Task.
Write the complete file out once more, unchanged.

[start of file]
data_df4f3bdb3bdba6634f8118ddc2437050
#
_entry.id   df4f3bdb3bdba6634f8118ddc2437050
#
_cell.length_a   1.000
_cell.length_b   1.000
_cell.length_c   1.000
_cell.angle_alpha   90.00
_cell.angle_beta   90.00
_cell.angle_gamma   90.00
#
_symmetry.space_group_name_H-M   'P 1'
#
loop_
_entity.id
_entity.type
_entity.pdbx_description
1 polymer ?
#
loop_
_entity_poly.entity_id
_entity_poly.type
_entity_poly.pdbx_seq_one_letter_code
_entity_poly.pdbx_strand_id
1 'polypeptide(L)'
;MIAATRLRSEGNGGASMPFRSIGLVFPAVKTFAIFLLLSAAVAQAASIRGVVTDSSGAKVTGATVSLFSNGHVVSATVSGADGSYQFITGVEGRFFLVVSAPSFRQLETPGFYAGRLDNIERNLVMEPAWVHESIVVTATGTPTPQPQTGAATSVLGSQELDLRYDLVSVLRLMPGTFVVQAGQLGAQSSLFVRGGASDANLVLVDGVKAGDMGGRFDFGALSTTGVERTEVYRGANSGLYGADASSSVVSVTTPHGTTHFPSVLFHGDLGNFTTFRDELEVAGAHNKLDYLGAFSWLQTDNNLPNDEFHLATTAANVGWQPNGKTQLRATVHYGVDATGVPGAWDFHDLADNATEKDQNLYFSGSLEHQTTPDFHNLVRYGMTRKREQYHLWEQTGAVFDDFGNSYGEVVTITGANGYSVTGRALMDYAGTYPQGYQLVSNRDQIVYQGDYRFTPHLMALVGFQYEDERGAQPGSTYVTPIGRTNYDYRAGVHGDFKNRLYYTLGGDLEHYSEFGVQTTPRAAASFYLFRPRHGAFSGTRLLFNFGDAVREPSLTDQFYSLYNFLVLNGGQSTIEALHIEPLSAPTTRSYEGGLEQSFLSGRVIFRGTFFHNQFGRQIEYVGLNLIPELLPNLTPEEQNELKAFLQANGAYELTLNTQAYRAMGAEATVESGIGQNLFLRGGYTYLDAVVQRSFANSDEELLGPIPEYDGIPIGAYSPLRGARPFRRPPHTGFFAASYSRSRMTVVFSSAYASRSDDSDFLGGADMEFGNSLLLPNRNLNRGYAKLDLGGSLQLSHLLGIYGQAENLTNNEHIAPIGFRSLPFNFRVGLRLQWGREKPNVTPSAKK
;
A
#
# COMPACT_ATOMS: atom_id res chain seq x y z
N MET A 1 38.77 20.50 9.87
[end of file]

data_df4f3bdb3bdba6634f8118ddc2437050
#
_entry.id   df4f3bdb3bdba6634f8118ddc2437050
#
_cell.length_a   1.000
_cell.length_b   1.000
_cell.length_c   1.000
_cell.angle_alpha   90.00
_cell.angle_beta   90.00
_cell.angle_gamma   90.00
#
_symmetry.space_group_name_H-M   'P 1'
#
loop_
_entity.id
_entity.type
_entity.pdbx_description
1 polymer ?
#
loop_
_entity_poly.entity_id
_entity_poly.type
_entity_poly.pdbx_seq_one_letter_code
_entity_poly.pdbx_strand_id
1 'polypeptide(L)'
;MIAATRLRSEGNGGASMPFRSIGLVFPAVKTFAIFLLLSAAVAQAASIRGVVTDSSGAKVTGATVSLFSNGHVVSATVSGADGSYQFITGVEGRFFLVVSAPSFRQLETPGFYAGRLDNIERNLVMEPAWVHESIVVTATGTPTPQPQTGAATSVLGSQELDLRYDLVSVLRLMPGTFVVQAGQLGAQSSLFVRGGASDANLVLVDGVKAGDMGGRFDFGALSTTGVERTEVYRGANSGLYGADASSSVVSVTTPHGTTHFPSVLFHGDLGNFTTFRDELEVAGAHNKLDYLGAFSWLQTDNNLPNDEFHLATTAANVGWQPNGKTQLRATVHYGVDATGVPGAWDFHDLADNATEKDQNLYFSGSLEHQTTPDFHNLVRYGMTRKREQYHLWEQTGAVFDDFGNSYGEVVTITGANGYSVTGRALMDYAGTYPQGYQLVSNRDQIVYQGDYRFTPHLMALVGFQYEDERGAQPGSTYVTPIGRTNYDYRAGVHGDFKNRLYYTLGGDLEHYSEFGVQTTPRAAASFYLFRPRHGAFSGTRLLFNFGDAVREPSLTDQFYSLYNFLVLNGGQSTIEALHIEPLSAPTTRSYEGGLEQSFLSGRVIFRGTFFHNQFGRQIEYVGLNLIPELLPNLTPEEQNELKAFLQANGAYELTLNTQAYRAMGAEATVESGIGQNLFLRGGYTYLDAVVQRSFANSDEELLGPIPEYDGIPIGAYSPLRGARPFRRPPHTGFFAASYSRSRMTVVFSSAYASRSDDSDFLGGADMEFGNSLLLPNRNLNRGYAKLDLGGSLQLSHLLGIYGQAENLTNNEHIAPIGFRSLPFNFRVGLRLQWGREKPNVTPSAKK
;
A
#
# COMPACT_ATOMS: atom_id res chain seq x y z
N MET A 1 38.77 20.50 9.87